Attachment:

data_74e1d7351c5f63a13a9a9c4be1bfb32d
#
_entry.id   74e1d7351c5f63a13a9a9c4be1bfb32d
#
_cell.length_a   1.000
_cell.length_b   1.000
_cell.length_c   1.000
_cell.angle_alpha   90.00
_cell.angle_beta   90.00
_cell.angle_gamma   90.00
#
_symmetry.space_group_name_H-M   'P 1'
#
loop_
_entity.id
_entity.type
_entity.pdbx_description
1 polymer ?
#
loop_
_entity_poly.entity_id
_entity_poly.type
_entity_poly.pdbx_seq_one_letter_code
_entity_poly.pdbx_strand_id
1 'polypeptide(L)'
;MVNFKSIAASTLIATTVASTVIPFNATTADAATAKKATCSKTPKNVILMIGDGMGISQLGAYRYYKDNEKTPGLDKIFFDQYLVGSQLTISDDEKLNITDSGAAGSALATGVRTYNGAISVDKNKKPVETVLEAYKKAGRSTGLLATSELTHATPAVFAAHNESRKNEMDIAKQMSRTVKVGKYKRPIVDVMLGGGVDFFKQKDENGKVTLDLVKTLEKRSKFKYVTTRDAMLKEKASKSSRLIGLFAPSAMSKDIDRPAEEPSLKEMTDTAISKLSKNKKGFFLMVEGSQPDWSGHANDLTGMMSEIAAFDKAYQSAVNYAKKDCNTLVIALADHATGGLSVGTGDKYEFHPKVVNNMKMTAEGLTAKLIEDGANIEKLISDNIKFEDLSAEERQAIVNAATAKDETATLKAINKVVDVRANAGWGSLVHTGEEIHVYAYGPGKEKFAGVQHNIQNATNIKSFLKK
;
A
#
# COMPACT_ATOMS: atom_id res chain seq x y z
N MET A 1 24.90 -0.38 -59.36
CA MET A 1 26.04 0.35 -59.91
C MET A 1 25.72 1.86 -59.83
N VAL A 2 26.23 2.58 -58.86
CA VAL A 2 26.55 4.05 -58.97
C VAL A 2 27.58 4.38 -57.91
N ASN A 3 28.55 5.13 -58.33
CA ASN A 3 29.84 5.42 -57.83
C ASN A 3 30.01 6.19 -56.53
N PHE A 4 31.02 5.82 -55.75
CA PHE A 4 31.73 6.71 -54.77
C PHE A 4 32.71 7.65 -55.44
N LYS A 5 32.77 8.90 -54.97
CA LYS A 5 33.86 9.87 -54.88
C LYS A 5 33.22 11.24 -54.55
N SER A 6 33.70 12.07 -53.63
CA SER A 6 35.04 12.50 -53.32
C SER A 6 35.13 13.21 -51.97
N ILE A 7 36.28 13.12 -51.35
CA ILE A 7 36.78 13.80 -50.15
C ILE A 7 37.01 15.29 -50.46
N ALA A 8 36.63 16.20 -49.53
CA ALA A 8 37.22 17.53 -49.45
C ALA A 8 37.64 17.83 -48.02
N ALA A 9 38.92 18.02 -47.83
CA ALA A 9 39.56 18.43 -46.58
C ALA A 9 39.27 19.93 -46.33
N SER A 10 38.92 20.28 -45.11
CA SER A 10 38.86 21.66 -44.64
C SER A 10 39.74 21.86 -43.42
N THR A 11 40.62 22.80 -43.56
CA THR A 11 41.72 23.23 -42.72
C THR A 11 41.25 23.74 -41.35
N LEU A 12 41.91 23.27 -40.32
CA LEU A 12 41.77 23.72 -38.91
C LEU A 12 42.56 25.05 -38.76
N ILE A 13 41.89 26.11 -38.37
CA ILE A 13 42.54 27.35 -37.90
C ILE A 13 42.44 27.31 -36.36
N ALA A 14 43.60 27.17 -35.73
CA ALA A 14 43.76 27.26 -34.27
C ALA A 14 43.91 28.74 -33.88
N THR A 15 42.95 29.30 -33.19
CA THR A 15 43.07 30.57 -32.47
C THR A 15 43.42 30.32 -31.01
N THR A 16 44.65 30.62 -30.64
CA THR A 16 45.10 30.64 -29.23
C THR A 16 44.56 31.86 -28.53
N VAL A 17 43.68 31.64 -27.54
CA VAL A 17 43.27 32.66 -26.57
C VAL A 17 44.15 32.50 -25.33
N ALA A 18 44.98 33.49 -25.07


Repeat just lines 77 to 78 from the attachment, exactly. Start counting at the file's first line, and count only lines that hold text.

CA THR A 16 45.10 30.64 -29.23
C THR A 16 44.56 31.86 -28.53